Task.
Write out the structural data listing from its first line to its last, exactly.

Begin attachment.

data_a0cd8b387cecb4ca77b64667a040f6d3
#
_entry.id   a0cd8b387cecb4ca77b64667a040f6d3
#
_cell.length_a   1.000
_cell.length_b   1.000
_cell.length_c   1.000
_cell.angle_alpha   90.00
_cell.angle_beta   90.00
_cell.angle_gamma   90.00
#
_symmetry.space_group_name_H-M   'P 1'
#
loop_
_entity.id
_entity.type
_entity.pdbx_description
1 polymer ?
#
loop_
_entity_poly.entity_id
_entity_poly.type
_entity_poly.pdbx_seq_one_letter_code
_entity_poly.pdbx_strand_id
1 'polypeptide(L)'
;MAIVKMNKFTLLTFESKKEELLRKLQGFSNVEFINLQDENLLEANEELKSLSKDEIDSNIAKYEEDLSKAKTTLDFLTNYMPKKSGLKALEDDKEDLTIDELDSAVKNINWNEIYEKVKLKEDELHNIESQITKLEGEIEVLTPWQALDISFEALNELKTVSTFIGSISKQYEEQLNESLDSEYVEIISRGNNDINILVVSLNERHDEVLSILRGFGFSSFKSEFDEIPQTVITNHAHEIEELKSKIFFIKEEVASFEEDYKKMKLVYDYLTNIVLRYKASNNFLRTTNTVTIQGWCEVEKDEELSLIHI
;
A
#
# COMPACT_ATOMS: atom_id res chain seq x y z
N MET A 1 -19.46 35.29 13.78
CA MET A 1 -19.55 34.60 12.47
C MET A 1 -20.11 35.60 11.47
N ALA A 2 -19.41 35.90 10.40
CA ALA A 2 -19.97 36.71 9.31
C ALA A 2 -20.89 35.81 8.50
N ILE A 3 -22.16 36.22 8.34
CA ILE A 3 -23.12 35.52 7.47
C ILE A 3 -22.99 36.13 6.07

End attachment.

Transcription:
data_a0cd8b387cecb4ca77b64667a040f6d3
#
_entry.id   a0cd8b387cecb4ca77b64667a040f6d3
#
_cell.length_a   1.000
_cell.length_b   1.000
_cell.length_c   1.000
_cell.angle_alpha   90.00
_cell.angle_beta   90.00
_cell.angle_gamma   90.00
#
_symmetry.space_group_name_H-M   'P 1'
#
loop_
_entity.id
_entity.type
_entity.pdbx_description
1 polymer ?
#
loop_
_entity_poly.entity_id
_entity_poly.type
_entity_poly.pdbx_seq_one_letter_code
_entity_poly.pdbx_strand_id
1 'polypeptide(L)'
;MAIVKMNKFTLLTFESKKEELLRKLQGFSNVEFINLQDENLLEANEELKSLSKDEIDSNIAKYEEDLSKAKTTLDFLTNYMPKKSGLKALEDDKEDLTIDELDSAVKNINWNEIYEKVKLKEDELHNIESQITKLEGEIEVLTPWQALDISFEALNELKTVSTFIGSISKQYEEQLNESLDSEYVEIISRGNNDINILVVSLNERHDEVLSILRGFGFSSFKSEFDEIPQTVITNHAHEIEELKSKIFFIKEEVASFEEDYKKMKLVYDYLTNIVLRYKASNNFLRTTNTVTIQGWCEVEKDEELSLIHI
;
A
#
# COMPACT_ATOMS: atom_id res chain seq x y z
N MET A 1 -19.46 35.29 13.78
CA MET A 1 -19.55 34.60 12.47
C MET A 1 -20.11 35.60 11.47
N ALA A 2 -19.41 35.90 10.40
CA ALA A 2 -19.97 36.71 9.31
C ALA A 2 -20.89 35.81 8.50
N ILE A 3 -22.16 36.22 8.34
CA ILE A 3 -23.12 35.52 7.47
C ILE A 3 -22.99 36.13 6.07